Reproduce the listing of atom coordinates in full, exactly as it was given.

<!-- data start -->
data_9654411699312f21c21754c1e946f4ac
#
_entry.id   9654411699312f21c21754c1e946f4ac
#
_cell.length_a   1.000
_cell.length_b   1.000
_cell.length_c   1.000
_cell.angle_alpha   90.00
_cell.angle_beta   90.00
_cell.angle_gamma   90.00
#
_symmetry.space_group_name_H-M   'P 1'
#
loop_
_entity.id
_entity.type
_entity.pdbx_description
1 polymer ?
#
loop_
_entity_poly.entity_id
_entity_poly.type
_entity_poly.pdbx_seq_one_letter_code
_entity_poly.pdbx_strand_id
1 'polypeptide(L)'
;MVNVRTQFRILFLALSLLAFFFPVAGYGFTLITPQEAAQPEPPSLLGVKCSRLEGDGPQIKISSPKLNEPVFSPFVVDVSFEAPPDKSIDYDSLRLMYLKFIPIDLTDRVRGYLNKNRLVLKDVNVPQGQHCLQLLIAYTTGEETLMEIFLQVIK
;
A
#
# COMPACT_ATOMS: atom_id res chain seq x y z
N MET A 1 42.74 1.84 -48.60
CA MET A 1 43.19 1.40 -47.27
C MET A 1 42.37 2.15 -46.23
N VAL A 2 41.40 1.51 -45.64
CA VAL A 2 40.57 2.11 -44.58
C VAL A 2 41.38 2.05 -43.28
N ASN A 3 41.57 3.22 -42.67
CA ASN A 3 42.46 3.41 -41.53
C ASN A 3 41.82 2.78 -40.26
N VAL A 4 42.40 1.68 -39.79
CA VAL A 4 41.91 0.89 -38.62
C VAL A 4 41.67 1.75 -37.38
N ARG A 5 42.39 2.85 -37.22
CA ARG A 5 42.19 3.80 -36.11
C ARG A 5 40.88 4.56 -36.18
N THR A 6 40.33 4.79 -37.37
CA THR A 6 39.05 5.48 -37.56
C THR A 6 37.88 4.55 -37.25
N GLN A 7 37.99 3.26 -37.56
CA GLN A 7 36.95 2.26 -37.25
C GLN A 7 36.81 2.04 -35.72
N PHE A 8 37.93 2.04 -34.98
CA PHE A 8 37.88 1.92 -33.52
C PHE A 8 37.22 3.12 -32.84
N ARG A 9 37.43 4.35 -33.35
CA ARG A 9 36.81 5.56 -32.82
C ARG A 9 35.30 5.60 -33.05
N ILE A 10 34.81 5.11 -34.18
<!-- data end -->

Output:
data_9654411699312f21c21754c1e946f4ac
#
_entry.id   9654411699312f21c21754c1e946f4ac
#
_cell.length_a   1.000
_cell.length_b   1.000
_cell.length_c   1.000
_cell.angle_alpha   90.00
_cell.angle_beta   90.00
_cell.angle_gamma   90.00
#
_symmetry.space_group_name_H-M   'P 1'
#
loop_
_entity.id
_entity.type
_entity.pdbx_description
1 polymer ?
#
loop_
_entity_poly.entity_id
_entity_poly.type
_entity_poly.pdbx_seq_one_letter_code
_entity_poly.pdbx_strand_id
1 'polypeptide(L)'
;MVNVRTQFRILFLALSLLAFFFPVAGYGFTLITPQEAAQPEPPSLLGVKCSRLEGDGPQIKISSPKLNEPVFSPFVVDVSFEAPPDKSIDYDSLRLMYLKFIPIDLTDRVRGYLNKNRLVLKDVNVPQGQHCLQLLIAYTTGEETLMEIFLQVIK
;
A
#
# COMPACT_ATOMS: atom_id res chain seq x y z
N MET A 1 42.74 1.84 -48.60
CA MET A 1 43.19 1.40 -47.27
C MET A 1 42.37 2.15 -46.23
N VAL A 2 41.40 1.51 -45.64
CA VAL A 2 40.57 2.11 -44.58
C VAL A 2 41.38 2.05 -43.28
N ASN A 3 41.57 3.22 -42.67
CA ASN A 3 42.46 3.41 -41.53
C ASN A 3 41.82 2.78 -40.26
N VAL A 4 42.40 1.68 -39.79
CA VAL A 4 41.91 0.89 -38.62
C VAL A 4 41.67 1.75 -37.38
N ARG A 5 42.39 2.85 -37.22
CA ARG A 5 42.19 3.80 -36.11
C ARG A 5 40.88 4.56 -36.18
N THR A 6 40.33 4.79 -37.37
CA THR A 6 39.05 5.48 -37.56
C THR A 6 37.88 4.55 -37.25
N GLN A 7 37.99 3.26 -37.56
CA GLN A 7 36.95 2.26 -37.25
C GLN A 7 36.81 2.04 -35.72
N PHE A 8 37.93 2.04 -34.98
CA PHE A 8 37.88 1.92 -33.52
C PHE A 8 37.22 3.12 -32.84
N ARG A 9 37.43 4.35 -33.35
CA ARG A 9 36.81 5.56 -32.82
C ARG A 9 35.30 5.60 -33.05
N ILE A 10 34.81 5.11 -34.18